王缉思:From Paper Tiger to Real Leviathan: China’s Image of the United States Since 1949[1]

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  After the Chinese Communist Party took power in 1949, the Chinese leadership identified itself as a staunch ally of the Soviet Union in ideological, political, military, and economic terms and regarded the United States as the archenemy of China. China’s perceptions of the United States drastically changed to the negative.

  

  THE HISTORICAL CONTRAST

  

  The image of the United States was particularly dramatized by the U.S.-China confrontation during the Korean War in 1950-1953. On October 26, 1950, one day after the formal participation of the People’s Republic of China (PRC) in the Korean, the central leadership of the Communist Party of China (CPC) issued an internally circulated document instructing the Party to conduct anti-American propaganda.[2]

  

  This document was probably the first authorized attempt to systematically shape the image of the United States in China. It called for a “unified understanding and position on U.S. imperialism” and a thorough, resolute political campaign to “wipe out the pro-American reactionary thoughts and the American-phobia psychology, and to foster a widespread attitude of hating, disdaining, and despising the United States.”

  

  The document described the United States in three images. First, eight historical events were listed to illustrate that the United States was the Chinese nation’s enemy. Second, three reasons were given to explain why the United States was also an enemy of the whole world: (1) was the headquarters of launching wars of international aggression, and it made profits by killing people with advanced weapons; (2) was the headquarters of opposing democracy and fostering fascism in other parts of the world; and (3) was an enemy of civilization and the headquarters of human spiritual degeneration. Finally, the document depicted the United States as a “paper tiger.” According to the propaganda line it prescribed, Americans were not only politically isolated but also militarily weakened by overstretching, and they were no longer monopolizing the atom bomb.

  

  It was not this document but the Communist leader Mao Zedong who first created the “paper-tiger” analogy in 1946 when he was interview by an American correspondent, Anna Louise Strong. Mao commented in the interview:

  

  Chiang Kai-shek and his supporters, the U.S. reactionaries, are all paper tigers too. Speaking of U.S. imperialism, people seem to feel that it is terrifically strong. Chinese reactionaries are using the ‘strength’ of the United States to frighten the Chinese people. But it will be proved that the U.S. reactionaries, like all the reactionaries in history, do not have much strength.[3]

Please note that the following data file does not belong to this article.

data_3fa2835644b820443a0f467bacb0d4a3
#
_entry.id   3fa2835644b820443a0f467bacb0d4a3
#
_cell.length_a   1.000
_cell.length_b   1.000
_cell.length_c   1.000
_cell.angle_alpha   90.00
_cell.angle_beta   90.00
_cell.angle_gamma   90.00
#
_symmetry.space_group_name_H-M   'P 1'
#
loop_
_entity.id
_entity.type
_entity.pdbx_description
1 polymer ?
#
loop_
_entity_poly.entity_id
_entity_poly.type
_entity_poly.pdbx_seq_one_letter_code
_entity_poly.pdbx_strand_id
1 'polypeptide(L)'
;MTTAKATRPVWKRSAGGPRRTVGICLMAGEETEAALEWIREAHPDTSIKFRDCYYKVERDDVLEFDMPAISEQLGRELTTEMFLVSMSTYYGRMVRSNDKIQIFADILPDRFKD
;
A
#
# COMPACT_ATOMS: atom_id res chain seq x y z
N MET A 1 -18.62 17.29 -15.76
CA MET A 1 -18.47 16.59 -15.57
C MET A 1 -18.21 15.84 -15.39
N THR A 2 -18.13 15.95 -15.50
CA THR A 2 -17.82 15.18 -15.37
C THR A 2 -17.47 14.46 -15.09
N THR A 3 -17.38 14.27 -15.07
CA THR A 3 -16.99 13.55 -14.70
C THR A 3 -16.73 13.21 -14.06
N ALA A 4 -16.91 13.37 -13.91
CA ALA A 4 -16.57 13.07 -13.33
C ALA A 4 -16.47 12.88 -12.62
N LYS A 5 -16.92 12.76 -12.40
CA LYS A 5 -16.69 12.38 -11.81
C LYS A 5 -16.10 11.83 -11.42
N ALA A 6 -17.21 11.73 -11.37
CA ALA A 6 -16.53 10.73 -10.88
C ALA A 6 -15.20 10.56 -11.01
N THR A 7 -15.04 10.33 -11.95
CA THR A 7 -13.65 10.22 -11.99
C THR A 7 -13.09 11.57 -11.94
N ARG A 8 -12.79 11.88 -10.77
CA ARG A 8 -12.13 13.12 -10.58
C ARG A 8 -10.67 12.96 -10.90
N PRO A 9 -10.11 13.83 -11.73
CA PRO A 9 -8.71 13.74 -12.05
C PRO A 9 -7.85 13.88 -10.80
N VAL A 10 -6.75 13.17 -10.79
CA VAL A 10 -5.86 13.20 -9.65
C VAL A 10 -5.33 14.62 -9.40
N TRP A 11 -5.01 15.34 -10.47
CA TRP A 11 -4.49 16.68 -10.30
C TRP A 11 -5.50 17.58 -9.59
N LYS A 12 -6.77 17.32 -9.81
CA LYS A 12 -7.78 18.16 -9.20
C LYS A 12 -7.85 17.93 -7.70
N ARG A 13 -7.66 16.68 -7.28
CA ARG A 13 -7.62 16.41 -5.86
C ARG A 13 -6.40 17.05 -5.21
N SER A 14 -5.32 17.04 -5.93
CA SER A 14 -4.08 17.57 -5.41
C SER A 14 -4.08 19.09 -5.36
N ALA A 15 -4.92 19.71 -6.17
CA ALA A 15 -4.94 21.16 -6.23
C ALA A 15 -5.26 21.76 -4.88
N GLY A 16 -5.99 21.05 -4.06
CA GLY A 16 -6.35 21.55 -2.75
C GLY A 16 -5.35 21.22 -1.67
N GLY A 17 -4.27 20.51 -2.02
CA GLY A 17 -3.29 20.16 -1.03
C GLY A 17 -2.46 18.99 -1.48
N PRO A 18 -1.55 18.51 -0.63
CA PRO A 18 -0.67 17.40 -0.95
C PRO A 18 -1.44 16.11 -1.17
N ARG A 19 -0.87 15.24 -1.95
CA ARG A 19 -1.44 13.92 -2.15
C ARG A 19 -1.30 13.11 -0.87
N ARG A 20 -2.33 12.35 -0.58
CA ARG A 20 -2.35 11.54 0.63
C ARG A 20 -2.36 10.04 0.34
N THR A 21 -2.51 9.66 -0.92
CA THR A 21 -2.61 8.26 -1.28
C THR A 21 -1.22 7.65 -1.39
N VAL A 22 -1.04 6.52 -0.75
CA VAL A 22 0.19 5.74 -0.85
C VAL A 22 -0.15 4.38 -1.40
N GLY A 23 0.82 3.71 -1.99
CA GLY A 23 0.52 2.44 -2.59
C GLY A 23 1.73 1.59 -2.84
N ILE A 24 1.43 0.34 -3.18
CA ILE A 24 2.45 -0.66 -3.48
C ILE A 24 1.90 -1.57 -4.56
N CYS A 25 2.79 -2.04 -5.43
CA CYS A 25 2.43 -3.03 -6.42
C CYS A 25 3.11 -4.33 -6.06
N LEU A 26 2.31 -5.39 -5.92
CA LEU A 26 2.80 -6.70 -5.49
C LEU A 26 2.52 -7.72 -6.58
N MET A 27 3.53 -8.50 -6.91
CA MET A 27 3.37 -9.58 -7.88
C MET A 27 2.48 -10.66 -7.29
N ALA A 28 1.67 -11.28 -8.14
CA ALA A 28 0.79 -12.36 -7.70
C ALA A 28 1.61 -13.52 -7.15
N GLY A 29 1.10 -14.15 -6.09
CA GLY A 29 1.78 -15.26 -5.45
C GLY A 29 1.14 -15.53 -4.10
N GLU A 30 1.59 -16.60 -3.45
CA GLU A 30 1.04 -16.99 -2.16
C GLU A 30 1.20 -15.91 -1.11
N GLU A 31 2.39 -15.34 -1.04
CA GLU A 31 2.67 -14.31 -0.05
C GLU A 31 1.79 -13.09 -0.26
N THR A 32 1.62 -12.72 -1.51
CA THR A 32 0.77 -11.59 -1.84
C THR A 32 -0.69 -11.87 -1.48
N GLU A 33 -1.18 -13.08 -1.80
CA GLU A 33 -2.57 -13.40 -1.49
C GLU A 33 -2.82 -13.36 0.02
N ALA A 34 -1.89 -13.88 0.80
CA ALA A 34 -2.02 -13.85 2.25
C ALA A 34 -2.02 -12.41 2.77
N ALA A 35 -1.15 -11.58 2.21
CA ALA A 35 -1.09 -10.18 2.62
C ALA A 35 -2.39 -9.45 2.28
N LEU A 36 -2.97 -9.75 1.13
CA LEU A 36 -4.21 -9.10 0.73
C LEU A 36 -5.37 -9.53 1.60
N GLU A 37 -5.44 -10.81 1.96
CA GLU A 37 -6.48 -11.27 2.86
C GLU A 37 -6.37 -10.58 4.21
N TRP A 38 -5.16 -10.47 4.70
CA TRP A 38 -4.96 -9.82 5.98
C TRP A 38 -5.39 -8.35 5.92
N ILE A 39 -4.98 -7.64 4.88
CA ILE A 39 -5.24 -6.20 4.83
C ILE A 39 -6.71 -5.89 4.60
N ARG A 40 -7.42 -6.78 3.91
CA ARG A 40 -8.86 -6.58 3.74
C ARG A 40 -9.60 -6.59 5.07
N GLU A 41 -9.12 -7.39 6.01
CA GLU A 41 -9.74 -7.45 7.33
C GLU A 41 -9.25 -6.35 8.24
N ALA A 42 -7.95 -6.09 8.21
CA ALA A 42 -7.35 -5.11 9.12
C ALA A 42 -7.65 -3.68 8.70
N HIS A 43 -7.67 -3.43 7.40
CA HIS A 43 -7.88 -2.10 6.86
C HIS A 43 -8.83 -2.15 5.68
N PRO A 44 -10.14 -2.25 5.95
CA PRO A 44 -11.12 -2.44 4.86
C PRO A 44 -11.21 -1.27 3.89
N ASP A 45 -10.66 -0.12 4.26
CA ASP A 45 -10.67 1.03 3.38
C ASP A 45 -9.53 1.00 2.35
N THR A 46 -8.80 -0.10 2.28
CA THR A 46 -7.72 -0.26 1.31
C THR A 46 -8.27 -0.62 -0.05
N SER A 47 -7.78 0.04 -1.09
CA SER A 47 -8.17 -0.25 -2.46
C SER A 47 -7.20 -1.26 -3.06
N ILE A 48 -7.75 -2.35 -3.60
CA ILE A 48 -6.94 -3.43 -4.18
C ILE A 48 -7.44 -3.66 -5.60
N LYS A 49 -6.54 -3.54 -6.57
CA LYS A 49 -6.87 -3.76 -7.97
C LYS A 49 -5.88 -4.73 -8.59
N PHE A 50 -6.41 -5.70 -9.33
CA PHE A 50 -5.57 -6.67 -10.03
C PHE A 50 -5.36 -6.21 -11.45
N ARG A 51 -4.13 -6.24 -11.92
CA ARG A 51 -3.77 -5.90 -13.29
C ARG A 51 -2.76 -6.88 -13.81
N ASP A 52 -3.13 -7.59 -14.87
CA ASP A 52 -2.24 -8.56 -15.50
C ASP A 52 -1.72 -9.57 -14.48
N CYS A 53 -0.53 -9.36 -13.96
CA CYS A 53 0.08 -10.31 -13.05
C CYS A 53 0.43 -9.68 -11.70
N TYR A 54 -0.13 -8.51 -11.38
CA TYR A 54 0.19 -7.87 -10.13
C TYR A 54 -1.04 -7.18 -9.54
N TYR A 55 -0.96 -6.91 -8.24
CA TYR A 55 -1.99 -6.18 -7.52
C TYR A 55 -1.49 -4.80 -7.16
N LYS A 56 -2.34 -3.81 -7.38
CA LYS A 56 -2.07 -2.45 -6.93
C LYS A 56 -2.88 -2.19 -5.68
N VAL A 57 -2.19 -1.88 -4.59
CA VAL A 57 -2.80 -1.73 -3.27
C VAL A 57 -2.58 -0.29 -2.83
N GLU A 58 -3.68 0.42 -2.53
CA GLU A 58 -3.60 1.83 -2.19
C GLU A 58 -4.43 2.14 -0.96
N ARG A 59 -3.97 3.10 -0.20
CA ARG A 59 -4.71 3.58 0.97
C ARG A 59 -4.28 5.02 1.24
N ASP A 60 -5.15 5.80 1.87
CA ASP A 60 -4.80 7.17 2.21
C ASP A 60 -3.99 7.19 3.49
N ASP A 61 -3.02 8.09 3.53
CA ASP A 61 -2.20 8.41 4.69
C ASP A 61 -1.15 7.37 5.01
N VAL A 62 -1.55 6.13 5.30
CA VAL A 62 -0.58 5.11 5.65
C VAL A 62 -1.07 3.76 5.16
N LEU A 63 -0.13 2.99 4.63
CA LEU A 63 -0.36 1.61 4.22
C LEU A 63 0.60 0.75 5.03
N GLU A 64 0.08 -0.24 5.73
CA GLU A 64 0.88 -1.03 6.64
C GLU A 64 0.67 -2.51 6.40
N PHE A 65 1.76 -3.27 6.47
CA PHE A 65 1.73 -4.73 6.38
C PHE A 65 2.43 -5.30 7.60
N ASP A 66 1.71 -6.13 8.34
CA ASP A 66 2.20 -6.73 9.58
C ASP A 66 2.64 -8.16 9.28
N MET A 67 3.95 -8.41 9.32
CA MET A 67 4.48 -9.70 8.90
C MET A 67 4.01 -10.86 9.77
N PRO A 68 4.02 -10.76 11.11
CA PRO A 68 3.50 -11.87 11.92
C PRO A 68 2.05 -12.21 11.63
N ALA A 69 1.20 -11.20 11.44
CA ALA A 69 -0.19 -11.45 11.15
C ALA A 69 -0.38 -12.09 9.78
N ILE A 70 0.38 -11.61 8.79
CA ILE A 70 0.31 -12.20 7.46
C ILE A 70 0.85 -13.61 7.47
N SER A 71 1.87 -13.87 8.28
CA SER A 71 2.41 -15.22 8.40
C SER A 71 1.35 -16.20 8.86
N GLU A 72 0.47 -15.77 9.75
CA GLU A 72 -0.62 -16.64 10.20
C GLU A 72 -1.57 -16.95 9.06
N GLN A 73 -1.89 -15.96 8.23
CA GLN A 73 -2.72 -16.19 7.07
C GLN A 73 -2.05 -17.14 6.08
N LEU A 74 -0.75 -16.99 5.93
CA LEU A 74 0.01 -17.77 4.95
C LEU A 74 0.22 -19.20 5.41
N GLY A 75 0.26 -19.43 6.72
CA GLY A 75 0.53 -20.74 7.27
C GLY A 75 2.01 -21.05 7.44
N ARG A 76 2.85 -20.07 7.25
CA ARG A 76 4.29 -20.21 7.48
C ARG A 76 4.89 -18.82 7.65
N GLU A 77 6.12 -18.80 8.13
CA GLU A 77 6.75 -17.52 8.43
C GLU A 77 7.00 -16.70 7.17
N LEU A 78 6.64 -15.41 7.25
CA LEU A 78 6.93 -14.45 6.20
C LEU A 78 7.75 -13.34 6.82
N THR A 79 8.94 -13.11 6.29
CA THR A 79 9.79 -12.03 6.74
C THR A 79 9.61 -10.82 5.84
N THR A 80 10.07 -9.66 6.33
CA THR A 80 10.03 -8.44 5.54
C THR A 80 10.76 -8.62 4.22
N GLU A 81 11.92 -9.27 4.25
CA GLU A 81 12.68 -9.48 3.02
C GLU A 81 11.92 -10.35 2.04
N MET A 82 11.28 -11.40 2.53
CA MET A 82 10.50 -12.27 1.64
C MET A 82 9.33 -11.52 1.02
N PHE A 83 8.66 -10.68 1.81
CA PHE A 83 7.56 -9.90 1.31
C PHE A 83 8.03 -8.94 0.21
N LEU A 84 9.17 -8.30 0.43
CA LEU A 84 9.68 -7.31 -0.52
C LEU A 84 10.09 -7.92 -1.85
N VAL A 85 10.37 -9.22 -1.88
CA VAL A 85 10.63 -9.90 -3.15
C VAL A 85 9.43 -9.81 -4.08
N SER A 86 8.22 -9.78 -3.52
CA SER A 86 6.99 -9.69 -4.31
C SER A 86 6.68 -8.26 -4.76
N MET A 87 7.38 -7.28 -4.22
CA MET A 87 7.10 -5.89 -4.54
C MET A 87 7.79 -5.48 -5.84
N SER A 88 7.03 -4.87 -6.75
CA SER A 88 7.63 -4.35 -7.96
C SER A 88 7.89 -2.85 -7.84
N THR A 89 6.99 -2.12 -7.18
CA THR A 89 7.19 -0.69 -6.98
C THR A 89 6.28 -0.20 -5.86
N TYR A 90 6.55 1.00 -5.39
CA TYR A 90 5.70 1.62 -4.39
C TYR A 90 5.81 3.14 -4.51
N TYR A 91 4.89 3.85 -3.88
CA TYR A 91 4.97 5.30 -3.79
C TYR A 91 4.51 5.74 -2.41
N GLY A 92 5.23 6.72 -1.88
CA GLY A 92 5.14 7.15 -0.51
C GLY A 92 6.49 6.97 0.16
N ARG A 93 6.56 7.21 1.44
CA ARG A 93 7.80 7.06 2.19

The defeat of Chiang Kai-shek proved to the Chinese communists that he and his American supporters were indeed paper tigers, This view was reinforced by the result of the Korean War, in which China claimed victory over the world’s most powerful imperialist country, one armed with nuclear weapons. During and after the Korean War, the accusation of tendencies in China of qinmei (pro-American) and kongmei (American-phobia) became a customary propaganda effort, and fanmei (anti-American) feelings were officially stimulated.

  

  In the 1950s and 1960s, the United States attempted to isolate the PRC politically and economically and contain it militarily, and it sent its troops to protect Taiwan from any Chinese effort to take the island to achieve national reunification. The image of the United States as the archenemy of China and of the whole world was consolidated. Meanwhile, China saw the U.S. paper tiger as deeply wounded by international revolutions and by the erosions of capitalism. The Vietnam War, the Cuban revolution, and a number of other setbacks in the U.S. conflict with the Soviet Union as well as in the Third World undermined its strength. The civil rights movement in the 1960s, especially the vehement struggle represented by Martin Luther King Jr., presented an image to the Chinese that the paper tiger was suffering from serious problems at home.

  

  In addition to viewing the United States as China’s primary security threat, the Chinese people were being educated to believe that the United States was the most sinister Western power and was trying to corrode the Chinese culture and national identity by spreading decadent bourgeois ideas and lifestyle. Such efforts before 1949 were exemplified by American missionary activities, the Open Door policy, and the refunding of part of the Boxer indemnity to establish Western schools and hospitals in China and bring Chinese students to the United States for training. John Foster Dulles, secretary of state in the Eisenhower administration, made himself known to every Chinese with political consciousness by making a statement in June 1957 that his government should do everything possible to contribute to the end of the Communist rule in China.[4] Therefore, the United States was also seen as a real, ferocious, but hypocritical tiger capable of threatening China’s political and cultural survival.(点击此处阅读下一页)

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